Creativity, innovation and entrepreneurship are recognized as crucial to foster an entrepreneurial culture, but their relationships from the competence-based approach are not yet sufficiently understood. This paper contributes to the ongoing debate on the nature of entrepreneurial competences critically analyzing the theoretical underpinnings to such interrelationships. Our literature review informs that the focus, core assumptions and educational approaches to entrepreneurial competences and the role of creativity and innovation may vary substantially depending on which educational paradigm is considered (educating 'for', 'about' and 'through' entrepreneurship). We present arguments on the adequacy of Social Cognitive Theory and Social Constructivism to explain the development of creativity, innovation and entrepreneurship (CIE) as a meta-competence. In this framework we undertake a preliminary empirical approximation to the area under study exploring how engineering students from two different socio-cultural contexts, Spain and USA, perceive CIE relationships and to what extent they believe they are developed by the education system. Empirical findings show that most students see themselves as creative people and consider that creativity is strongly related to innovation and entrepreneurship, being more convinced American than Spanish students on the relevance of creativity among entrepreneurs' competences. Moreover, their perceptions contrast with the role assigned to education, where they consider that creativity is still a pending subject in engineering education.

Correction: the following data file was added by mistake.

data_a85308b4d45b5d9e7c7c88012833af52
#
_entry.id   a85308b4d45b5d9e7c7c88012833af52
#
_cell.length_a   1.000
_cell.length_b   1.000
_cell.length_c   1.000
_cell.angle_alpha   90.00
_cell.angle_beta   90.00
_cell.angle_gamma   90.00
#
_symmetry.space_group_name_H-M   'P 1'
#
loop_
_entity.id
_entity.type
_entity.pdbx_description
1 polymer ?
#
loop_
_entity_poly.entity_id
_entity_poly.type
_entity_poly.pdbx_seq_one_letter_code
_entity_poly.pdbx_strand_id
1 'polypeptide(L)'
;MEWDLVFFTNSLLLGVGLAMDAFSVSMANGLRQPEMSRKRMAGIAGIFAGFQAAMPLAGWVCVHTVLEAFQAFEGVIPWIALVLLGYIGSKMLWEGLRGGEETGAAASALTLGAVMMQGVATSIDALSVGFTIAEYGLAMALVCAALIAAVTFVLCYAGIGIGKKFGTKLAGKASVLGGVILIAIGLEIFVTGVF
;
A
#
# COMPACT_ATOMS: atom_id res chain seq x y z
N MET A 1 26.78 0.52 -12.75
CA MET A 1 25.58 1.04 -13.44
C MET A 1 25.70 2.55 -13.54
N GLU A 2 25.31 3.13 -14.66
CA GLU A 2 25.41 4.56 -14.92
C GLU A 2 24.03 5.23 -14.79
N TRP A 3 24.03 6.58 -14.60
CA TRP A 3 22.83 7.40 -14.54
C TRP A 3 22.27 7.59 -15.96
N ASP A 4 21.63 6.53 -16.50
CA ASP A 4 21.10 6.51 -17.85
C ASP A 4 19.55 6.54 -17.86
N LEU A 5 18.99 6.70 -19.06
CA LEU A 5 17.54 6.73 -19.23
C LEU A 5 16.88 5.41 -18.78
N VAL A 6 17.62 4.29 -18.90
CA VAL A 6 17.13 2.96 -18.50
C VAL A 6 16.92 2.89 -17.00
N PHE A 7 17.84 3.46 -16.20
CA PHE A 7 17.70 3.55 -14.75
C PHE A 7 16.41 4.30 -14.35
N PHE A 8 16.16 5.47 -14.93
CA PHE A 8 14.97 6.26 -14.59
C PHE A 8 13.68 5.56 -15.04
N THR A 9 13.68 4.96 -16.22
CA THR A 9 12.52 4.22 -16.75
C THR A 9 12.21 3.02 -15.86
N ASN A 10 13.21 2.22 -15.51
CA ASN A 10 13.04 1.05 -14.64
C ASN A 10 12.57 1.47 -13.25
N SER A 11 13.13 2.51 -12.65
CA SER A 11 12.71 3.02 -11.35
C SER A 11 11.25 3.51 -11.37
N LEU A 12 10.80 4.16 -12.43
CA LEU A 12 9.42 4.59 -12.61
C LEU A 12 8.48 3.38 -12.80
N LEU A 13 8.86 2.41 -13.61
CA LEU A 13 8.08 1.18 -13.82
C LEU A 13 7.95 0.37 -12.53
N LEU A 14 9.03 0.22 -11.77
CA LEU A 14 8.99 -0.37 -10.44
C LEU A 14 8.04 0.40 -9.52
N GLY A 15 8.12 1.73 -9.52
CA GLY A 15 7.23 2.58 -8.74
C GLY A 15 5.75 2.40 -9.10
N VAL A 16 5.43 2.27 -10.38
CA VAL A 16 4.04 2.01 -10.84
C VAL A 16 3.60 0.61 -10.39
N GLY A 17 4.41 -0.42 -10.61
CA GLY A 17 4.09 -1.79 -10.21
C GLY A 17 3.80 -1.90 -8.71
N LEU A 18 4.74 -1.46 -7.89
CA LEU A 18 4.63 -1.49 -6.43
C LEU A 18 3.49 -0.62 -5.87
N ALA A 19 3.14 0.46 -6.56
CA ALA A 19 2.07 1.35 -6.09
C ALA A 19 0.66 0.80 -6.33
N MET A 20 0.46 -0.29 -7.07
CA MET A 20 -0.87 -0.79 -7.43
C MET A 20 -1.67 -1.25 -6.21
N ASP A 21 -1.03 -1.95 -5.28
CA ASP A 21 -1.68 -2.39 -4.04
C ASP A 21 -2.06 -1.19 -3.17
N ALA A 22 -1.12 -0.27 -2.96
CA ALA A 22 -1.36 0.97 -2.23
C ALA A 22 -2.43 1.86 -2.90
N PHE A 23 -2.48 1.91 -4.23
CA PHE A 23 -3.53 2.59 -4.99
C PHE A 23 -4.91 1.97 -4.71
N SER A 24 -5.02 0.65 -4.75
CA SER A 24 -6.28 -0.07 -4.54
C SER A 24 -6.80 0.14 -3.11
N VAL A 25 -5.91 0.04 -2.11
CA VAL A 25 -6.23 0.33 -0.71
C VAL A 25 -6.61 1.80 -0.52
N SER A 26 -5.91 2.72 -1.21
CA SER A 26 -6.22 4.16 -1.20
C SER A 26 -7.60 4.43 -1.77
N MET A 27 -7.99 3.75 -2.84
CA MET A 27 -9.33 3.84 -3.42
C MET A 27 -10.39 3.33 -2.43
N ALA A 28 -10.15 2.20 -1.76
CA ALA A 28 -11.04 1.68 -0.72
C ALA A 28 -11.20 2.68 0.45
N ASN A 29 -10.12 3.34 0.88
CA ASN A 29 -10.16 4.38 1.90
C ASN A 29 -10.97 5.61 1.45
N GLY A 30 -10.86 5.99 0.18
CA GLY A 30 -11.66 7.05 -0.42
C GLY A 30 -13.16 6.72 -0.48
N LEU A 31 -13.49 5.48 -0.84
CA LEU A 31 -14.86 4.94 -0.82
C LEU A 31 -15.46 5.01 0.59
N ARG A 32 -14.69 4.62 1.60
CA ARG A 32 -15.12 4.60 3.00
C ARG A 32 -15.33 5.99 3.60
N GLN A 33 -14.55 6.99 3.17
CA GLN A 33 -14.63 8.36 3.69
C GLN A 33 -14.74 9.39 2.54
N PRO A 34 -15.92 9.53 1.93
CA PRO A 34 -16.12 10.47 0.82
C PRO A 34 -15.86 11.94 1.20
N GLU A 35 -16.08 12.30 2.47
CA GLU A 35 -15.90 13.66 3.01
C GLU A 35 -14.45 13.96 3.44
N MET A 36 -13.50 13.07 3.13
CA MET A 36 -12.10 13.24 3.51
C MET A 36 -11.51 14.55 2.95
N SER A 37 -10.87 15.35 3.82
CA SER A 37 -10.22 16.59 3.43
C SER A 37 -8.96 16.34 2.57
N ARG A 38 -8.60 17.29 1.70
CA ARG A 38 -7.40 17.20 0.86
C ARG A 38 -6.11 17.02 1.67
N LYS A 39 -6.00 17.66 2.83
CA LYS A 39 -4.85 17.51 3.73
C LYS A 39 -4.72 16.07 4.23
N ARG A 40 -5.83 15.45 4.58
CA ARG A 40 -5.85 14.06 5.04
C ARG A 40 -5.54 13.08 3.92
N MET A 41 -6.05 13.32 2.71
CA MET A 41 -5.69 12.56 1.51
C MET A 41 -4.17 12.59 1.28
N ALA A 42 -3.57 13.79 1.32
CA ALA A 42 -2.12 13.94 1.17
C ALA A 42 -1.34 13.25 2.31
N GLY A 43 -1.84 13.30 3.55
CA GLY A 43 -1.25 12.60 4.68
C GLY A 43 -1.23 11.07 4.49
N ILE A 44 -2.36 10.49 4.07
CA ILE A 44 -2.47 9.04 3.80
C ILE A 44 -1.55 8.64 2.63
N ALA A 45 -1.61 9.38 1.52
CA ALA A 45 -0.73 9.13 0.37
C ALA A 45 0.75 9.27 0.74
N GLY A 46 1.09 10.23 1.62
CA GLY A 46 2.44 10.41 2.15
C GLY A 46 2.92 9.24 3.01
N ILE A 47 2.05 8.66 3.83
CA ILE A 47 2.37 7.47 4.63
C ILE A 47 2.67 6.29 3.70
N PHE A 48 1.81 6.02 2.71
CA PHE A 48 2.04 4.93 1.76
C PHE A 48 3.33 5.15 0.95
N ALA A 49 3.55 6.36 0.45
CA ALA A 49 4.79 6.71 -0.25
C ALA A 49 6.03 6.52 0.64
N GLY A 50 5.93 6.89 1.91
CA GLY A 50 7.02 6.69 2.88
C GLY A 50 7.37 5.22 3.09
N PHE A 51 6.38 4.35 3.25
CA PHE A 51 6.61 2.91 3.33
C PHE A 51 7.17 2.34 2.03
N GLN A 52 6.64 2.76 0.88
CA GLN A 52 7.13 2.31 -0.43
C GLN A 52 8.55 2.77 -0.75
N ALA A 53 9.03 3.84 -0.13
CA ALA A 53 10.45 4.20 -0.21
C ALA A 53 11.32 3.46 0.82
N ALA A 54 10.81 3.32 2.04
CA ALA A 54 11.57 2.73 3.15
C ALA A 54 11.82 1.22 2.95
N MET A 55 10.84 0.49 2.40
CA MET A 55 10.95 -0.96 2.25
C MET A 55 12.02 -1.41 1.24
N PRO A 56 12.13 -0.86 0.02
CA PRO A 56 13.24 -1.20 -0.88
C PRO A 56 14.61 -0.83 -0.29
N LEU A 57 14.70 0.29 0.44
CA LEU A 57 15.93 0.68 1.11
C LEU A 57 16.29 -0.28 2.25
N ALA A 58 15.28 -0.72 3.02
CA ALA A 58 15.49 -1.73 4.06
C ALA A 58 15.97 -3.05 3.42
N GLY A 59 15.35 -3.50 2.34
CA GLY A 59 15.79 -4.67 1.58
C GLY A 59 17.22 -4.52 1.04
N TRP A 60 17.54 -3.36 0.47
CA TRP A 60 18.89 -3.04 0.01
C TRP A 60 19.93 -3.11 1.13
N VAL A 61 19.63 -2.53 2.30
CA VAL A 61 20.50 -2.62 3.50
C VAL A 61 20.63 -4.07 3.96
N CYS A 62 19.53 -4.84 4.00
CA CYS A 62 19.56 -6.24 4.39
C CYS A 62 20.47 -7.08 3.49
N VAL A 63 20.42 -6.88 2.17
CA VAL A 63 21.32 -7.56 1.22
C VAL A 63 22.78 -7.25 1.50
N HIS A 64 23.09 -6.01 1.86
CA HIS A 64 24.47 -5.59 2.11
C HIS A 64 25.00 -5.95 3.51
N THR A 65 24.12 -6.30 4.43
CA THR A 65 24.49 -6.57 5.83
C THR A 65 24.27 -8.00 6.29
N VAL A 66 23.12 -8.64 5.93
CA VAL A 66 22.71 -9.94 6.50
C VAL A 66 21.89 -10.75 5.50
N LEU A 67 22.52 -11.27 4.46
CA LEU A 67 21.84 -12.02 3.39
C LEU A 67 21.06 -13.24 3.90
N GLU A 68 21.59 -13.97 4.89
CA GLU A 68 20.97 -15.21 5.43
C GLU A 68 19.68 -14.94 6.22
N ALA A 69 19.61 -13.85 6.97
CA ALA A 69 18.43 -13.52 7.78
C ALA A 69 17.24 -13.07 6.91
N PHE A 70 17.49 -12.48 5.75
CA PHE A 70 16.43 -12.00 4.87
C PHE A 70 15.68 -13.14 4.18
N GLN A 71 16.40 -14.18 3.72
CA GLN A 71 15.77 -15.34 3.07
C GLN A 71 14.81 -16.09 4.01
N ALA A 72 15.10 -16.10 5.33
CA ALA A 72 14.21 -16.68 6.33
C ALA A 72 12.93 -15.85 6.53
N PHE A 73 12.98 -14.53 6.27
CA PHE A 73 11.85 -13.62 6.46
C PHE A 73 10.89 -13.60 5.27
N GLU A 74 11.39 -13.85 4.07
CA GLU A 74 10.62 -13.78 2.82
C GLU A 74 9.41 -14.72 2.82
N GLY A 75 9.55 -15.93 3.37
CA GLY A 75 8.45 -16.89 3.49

- Engineering students' perceptions
- Entrepreneurial competences